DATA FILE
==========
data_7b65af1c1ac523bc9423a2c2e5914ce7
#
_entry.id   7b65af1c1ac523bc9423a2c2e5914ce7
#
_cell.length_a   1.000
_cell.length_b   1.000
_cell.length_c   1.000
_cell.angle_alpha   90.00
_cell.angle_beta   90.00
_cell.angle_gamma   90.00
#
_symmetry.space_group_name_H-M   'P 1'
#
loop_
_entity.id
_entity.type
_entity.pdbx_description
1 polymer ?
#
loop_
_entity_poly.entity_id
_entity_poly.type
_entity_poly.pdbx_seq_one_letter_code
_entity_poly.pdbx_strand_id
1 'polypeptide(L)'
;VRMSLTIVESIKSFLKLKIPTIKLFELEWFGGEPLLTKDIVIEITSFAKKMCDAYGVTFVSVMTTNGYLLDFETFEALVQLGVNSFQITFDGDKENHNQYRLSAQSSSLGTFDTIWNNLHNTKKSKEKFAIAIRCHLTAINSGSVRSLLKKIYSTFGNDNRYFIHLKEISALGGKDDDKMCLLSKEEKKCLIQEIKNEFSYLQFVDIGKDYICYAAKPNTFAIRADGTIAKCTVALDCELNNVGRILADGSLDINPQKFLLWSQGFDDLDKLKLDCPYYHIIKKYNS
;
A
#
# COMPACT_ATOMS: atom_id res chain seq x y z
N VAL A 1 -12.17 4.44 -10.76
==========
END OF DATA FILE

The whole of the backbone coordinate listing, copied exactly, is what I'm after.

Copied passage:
data_7b65af1c1ac523bc9423a2c2e5914ce7
#
_entry.id   7b65af1c1ac523bc9423a2c2e5914ce7
#
_cell.length_a   1.000
_cell.length_b   1.000
_cell.length_c   1.000
_cell.angle_alpha   90.00
_cell.angle_beta   90.00
_cell.angle_gamma   90.00
#
_symmetry.space_group_name_H-M   'P 1'
#
loop_
_entity.id
_entity.type
_entity.pdbx_description
1 polymer ?
#
loop_
_entity_poly.entity_id
_entity_poly.type
_entity_poly.pdbx_seq_one_letter_code
_entity_poly.pdbx_strand_id
1 'polypeptide(L)'
;VRMSLTIVESIKSFLKLKIPTIKLFELEWFGGEPLLTKDIVIEITSFAKKMCDAYGVTFVSVMTTNGYLLDFETFEALVQLGVNSFQITFDGDKENHNQYRLSAQSSSLGTFDTIWNNLHNTKKSKEKFAIAIRCHLTAINSGSVRSLLKKIYSTFGNDNRYFIHLKEISALGGKDDDKMCLLSKEEKKCLIQEIKNEFSYLQFVDIGKDYICYAAKPNTFAIRADGTIAKCTVALDCELNNVGRILADGSLDINPQKFLLWSQGFDDLDKLKLDCPYYHIIKKYNS
;
A
#
# COMPACT_ATOMS: atom_id res chain seq x y z
N VAL A 1 -12.17 4.44 -10.76